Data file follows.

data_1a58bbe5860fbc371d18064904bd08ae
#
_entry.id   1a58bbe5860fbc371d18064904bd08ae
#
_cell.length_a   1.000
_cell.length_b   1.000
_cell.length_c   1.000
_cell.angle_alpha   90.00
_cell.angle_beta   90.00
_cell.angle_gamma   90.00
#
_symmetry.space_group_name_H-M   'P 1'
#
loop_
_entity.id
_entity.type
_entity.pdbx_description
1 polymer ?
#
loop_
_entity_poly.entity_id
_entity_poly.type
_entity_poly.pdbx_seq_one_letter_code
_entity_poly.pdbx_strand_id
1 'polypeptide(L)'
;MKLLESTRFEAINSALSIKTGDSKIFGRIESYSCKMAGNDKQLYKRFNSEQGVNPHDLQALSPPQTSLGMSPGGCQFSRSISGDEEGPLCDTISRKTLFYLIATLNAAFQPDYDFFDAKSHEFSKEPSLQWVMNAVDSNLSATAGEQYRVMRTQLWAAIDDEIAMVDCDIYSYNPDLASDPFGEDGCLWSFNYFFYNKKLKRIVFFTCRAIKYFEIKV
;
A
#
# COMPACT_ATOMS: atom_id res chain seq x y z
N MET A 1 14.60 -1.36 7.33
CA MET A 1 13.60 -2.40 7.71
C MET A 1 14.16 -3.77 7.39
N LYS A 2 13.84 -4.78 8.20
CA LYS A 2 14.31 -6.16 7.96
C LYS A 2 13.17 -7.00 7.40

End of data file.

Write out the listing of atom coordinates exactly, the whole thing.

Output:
data_1a58bbe5860fbc371d18064904bd08ae
#
_entry.id   1a58bbe5860fbc371d18064904bd08ae
#
_cell.length_a   1.000
_cell.length_b   1.000
_cell.length_c   1.000
_cell.angle_alpha   90.00
_cell.angle_beta   90.00
_cell.angle_gamma   90.00
#
_symmetry.space_group_name_H-M   'P 1'
#
loop_
_entity.id
_entity.type
_entity.pdbx_description
1 polymer ?
#
loop_
_entity_poly.entity_id
_entity_poly.type
_entity_poly.pdbx_seq_one_letter_code
_entity_poly.pdbx_strand_id
1 'polypeptide(L)'
;MKLLESTRFEAINSALSIKTGDSKIFGRIESYSCKMAGNDKQLYKRFNSEQGVNPHDLQALSPPQTSLGMSPGGCQFSRSISGDEEGPLCDTISRKTLFYLIATLNAAFQPDYDFFDAKSHEFSKEPSLQWVMNAVDSNLSATAGEQYRVMRTQLWAAIDDEIAMVDCDIYSYNPDLASDPFGEDGCLWSFNYFFYNKKLKRIVFFTCRAIKYFEIKV
;
A
#
# COMPACT_ATOMS: atom_id res chain seq x y z
N MET A 1 14.60 -1.36 7.33
CA MET A 1 13.60 -2.40 7.71
C MET A 1 14.16 -3.77 7.39
N LYS A 2 13.84 -4.78 8.20
CA LYS A 2 14.31 -6.16 7.96
C LYS A 2 13.17 -7.00 7.40